Maybe, as is so often the case, the boring answer is true and it’s a little of column A and a little of column B. Perhaps Phoenix is as tired with acting as he claims and really has retired, but maybe this film is his elaborate joke. A parting shot to an industry he no longer cares for, if indeed he ever did.
In the end though, it really doesn’t matter either way. Whether it’s down to a genuine absurdity or to a dedicated genius performer (he’s kept this act up for two years now), I’m Still Here is really funny. I was in stitches for long spells of it and had the best time I’ve had in any film here. I especially loved the moments were Phoenix reflects on his movie career: “I should have been in Revolutionary Road. I do Reservation Road, it sucks and gets no nominations.” Or when he complains about his relatively minor celebrity to Affleck as they both prepare to appear in a star-studded play to honour the late Paul Newman: “you do a scene with Hanks and with Jack [Nicholson]. With all due respect, I’m with fucking Danny DeVito.”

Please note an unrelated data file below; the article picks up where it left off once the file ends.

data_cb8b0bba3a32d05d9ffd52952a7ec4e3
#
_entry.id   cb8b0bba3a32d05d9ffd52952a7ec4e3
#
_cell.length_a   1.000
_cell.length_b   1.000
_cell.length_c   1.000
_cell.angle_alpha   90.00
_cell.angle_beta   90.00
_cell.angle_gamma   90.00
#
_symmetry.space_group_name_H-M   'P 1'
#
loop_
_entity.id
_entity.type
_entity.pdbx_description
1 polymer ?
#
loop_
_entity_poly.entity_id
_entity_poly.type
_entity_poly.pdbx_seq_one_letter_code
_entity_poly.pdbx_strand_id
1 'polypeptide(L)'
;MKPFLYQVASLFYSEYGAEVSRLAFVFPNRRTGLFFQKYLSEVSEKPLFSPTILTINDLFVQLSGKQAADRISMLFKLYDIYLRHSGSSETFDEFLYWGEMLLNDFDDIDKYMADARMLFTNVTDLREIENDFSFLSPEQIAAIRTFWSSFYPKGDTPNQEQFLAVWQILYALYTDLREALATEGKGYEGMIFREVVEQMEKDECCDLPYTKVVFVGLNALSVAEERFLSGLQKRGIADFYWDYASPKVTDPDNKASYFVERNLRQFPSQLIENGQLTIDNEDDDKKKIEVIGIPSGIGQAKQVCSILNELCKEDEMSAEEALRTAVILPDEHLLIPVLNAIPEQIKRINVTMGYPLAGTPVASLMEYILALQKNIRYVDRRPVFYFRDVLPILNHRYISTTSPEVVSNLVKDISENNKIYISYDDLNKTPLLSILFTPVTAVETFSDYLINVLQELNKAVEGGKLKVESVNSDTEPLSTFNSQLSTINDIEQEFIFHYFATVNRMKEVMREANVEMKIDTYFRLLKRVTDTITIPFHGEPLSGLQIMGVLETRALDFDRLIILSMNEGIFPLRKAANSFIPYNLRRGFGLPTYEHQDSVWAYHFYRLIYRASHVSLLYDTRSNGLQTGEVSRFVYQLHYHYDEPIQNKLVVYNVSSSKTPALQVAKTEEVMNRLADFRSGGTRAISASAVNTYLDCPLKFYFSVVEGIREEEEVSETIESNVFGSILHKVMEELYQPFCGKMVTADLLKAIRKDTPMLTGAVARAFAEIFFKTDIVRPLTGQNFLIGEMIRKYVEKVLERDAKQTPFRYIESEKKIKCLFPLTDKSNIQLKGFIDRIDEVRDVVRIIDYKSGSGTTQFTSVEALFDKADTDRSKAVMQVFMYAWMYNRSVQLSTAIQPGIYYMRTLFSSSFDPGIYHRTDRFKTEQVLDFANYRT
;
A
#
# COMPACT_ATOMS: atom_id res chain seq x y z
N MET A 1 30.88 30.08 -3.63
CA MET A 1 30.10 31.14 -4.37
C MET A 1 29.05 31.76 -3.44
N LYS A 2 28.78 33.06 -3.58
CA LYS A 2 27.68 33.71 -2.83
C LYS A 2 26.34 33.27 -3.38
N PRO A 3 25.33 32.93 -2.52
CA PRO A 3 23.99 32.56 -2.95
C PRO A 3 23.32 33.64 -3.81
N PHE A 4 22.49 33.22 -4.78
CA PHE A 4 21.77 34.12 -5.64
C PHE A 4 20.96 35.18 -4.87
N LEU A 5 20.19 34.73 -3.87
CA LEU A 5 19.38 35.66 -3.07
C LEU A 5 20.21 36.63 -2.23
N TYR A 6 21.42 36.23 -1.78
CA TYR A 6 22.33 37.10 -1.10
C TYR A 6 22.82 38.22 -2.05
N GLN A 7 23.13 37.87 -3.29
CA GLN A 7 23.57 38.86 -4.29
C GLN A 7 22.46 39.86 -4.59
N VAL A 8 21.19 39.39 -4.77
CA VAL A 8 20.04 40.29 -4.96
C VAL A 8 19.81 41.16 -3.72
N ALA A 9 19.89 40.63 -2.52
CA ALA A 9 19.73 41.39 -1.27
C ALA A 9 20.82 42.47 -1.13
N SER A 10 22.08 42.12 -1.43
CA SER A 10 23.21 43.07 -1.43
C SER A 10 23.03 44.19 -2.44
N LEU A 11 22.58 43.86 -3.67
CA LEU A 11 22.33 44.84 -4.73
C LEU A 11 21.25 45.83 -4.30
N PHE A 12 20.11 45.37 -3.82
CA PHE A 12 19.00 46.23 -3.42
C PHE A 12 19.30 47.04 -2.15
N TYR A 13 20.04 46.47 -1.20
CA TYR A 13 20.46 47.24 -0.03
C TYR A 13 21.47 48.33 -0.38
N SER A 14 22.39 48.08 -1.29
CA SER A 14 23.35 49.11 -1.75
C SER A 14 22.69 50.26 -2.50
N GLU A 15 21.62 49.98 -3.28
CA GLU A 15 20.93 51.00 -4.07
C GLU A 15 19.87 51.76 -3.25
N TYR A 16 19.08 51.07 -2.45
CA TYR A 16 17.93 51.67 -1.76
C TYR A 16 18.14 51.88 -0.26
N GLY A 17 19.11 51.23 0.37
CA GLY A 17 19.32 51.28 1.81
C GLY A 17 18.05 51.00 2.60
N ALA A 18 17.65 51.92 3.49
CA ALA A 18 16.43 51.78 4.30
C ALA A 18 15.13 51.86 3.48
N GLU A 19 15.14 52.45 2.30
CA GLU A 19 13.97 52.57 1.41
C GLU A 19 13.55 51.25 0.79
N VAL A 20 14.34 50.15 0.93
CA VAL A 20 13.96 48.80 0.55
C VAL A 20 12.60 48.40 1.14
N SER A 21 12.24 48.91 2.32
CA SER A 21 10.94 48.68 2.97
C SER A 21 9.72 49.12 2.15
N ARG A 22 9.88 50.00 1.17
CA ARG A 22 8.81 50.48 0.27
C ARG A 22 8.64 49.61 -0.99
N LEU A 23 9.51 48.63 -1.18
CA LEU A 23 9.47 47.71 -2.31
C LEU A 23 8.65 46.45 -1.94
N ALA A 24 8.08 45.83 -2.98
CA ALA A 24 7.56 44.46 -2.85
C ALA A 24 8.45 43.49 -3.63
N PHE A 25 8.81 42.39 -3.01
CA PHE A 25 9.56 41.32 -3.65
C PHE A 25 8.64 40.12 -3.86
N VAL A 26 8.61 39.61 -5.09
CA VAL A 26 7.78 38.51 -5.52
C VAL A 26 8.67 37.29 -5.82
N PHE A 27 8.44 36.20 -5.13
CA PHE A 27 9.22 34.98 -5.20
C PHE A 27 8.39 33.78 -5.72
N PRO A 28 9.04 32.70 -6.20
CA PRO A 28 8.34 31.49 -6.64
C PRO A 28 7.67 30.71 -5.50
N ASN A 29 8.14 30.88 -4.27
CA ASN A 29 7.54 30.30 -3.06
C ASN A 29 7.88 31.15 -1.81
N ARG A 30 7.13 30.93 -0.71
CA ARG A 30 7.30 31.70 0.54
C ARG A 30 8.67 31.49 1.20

There have been better films, and even greater experiences (Black Swan was emotional and intense beyond comparison) than I’m Still Here at this festival. But no film here has been more purely entertaining. Affleck more than deserved the long standing ovation given to him at the film’s conclusion in a near-full Sala Grande. As to what the future holds for him as a director, it’s hard to say. This film is certainly a one-off and it gives no real clue as to his style. As for Phoenix, the future is even less certain. But, whatever the truth, he just turned from “the bad dude from Gladiator” and established himself as fascinating, mercurial and maybe even iconic.